Goodell was the daughter of prominent abolitionist William Goodell. She worked at her father's newspaper, The Principia, and at Harper's Magazine before moving to Janesville, Wisconsin in 1871. She studied law on her own and was admitted to the Rock County, Wisconsin bar in 1874. After her petition for admission to the bar of the Supreme Court of Wisconsin was denied in 1876, Speaker of the Wisconsin State Assembly John B. Cassoday sponsored a bill expressly authorizing women to be admitted to the state bar. The bill passed in 1877, and Goodell was admitted to practice before the Wisconsin Supreme Court in 1877.
In 1880, Goodell argued and won her first case in the Wisconsin Supreme Court, shortly before she died of cancer.
Betty Diamond's play Lavinia is about Goodell. Wisconsin Chief Justice Shirley Abrahamson, the State Court’s Office, and several notable professors of women’s studies brought Goodell's story to the Wisconsin Humanities Council for grant funding in 2012. The WHC first funded Diamond’s research and writing of the play, and then with a second grant in 2014 funded the performance of the play throughout Wisconsin.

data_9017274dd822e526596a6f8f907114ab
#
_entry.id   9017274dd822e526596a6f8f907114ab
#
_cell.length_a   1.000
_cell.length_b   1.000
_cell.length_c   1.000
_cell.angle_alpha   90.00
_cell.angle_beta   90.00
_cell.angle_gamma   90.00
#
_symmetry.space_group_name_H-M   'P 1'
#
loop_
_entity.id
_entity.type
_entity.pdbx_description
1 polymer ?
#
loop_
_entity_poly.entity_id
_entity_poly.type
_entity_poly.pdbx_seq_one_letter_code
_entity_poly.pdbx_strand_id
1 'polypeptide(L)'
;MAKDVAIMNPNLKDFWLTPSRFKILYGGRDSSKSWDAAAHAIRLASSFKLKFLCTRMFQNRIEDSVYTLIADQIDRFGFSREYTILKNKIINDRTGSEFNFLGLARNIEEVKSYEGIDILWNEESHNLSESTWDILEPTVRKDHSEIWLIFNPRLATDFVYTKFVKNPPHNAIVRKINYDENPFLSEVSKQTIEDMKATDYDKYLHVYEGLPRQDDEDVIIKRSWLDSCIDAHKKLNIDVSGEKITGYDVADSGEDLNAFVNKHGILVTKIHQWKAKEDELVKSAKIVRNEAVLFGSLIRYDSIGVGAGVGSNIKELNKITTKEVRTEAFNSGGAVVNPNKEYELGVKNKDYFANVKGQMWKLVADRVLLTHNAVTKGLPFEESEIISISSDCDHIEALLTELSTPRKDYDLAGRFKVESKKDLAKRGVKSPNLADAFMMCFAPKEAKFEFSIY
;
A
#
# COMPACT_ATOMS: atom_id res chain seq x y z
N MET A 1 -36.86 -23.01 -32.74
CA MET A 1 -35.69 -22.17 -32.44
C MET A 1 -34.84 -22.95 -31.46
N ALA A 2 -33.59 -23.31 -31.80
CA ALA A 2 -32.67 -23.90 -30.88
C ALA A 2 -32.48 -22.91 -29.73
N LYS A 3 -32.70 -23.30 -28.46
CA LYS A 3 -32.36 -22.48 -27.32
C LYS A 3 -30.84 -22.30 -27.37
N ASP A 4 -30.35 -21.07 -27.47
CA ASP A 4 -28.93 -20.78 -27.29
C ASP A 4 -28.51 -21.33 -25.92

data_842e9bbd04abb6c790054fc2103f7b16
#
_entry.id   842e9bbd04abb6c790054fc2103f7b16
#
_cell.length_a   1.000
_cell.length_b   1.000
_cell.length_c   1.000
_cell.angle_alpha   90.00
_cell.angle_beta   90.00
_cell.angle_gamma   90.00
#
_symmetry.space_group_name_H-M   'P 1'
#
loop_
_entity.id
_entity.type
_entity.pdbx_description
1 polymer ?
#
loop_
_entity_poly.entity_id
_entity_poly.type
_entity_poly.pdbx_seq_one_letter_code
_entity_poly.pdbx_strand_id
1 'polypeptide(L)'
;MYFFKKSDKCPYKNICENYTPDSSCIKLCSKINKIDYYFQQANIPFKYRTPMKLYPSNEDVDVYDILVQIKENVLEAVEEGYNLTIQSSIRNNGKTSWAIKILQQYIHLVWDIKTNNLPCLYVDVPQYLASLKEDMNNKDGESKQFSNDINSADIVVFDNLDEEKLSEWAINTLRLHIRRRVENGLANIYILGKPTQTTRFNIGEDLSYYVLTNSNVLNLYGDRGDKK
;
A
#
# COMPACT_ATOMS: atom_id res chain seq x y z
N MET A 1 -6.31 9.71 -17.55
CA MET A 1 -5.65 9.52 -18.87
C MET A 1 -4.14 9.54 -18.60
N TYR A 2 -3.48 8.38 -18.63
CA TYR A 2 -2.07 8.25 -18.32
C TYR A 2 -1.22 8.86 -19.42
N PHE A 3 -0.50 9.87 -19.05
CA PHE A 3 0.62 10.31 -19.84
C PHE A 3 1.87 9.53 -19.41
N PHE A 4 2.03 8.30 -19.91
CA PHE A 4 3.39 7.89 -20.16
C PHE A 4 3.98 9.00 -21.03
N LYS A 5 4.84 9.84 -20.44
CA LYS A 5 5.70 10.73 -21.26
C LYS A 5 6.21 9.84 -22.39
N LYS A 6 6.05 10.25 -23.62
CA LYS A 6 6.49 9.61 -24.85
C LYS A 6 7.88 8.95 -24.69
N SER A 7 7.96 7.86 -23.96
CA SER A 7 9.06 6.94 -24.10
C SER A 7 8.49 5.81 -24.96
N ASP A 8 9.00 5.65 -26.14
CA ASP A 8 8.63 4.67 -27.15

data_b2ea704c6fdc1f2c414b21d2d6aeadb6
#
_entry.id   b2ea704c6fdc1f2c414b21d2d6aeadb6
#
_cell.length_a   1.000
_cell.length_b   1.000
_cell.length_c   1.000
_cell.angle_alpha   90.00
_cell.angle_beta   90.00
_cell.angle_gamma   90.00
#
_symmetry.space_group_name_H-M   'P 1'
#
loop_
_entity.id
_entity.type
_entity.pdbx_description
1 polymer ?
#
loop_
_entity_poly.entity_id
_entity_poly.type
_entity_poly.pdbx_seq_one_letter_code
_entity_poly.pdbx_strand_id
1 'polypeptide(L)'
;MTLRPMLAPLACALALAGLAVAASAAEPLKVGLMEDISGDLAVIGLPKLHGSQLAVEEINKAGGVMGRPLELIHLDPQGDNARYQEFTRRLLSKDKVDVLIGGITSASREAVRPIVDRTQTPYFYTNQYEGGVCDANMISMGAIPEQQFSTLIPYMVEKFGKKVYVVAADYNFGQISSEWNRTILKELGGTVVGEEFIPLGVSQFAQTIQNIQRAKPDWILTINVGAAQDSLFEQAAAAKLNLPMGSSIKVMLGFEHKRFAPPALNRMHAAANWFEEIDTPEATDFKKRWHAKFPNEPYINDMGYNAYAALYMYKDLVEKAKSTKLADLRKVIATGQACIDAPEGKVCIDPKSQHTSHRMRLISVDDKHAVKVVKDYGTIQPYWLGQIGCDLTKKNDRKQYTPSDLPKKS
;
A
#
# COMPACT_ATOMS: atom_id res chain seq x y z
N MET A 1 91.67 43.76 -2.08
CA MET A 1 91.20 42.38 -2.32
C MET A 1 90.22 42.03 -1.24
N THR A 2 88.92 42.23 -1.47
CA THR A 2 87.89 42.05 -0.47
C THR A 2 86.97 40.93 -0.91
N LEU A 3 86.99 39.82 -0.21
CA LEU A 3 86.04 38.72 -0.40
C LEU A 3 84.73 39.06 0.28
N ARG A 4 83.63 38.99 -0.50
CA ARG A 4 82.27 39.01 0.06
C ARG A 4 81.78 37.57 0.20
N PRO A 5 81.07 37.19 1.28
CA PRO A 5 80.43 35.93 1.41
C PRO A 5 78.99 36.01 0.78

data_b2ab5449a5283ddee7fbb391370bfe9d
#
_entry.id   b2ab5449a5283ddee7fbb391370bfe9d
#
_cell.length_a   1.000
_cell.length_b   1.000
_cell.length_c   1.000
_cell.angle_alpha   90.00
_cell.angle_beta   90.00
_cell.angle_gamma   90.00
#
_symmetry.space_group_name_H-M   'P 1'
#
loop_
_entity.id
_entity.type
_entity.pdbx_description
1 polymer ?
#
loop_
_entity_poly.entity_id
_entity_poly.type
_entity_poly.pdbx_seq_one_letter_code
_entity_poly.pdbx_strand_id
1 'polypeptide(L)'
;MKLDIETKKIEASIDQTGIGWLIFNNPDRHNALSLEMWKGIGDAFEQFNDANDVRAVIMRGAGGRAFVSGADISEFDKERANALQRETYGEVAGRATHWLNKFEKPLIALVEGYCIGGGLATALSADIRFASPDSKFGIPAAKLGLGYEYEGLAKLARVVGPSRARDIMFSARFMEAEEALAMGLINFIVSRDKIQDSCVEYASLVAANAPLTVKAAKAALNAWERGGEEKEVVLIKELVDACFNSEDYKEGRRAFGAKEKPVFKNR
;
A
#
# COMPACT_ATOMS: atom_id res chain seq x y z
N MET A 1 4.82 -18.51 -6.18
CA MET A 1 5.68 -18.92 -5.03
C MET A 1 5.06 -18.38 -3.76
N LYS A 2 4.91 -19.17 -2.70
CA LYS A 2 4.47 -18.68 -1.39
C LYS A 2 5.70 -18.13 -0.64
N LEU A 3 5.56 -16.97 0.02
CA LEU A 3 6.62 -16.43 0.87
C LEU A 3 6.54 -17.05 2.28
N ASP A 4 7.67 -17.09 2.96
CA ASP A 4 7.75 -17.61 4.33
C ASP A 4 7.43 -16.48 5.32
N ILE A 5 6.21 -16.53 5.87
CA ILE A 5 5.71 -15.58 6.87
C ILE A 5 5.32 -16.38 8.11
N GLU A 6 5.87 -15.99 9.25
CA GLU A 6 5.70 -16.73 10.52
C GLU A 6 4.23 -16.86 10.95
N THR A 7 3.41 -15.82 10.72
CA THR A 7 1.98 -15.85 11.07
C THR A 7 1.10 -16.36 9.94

- "Past Lavinia Goodell - Wisconsin Humanities Council - Wisconsin Humanities Council". Wisconsinhumanities.org. Retrieved 2015-03-19.
- Cleary, Catherine B. "Lavinia Goodell, First Woman Lawyer in Wisconsin", Wisconsin Magazine of History, vol. 74, no. 4 (Summer 1991), pp. 242–271.
- Schier, Mary Lahr. Strong-Minded Woman: The Story of Lavinia Goodell, Wisconsin's First Female Lawyer. Madison: University of Wisconsin Press, 2001. ISBN 978-0-9671787-3-8
- Profile, Wisconsin Historical Society
- Rhoda Livinia Goodell, 1839 - 1880 at Dictionary of Wisconsin History
- Profile, Wisconsin State Bar
- Teresa M. Derichsweiler, "The Life of Lavinia Goodell: Wisconsin's First Woman Lawyer", Stanford Women's Legal History Project, spring 1997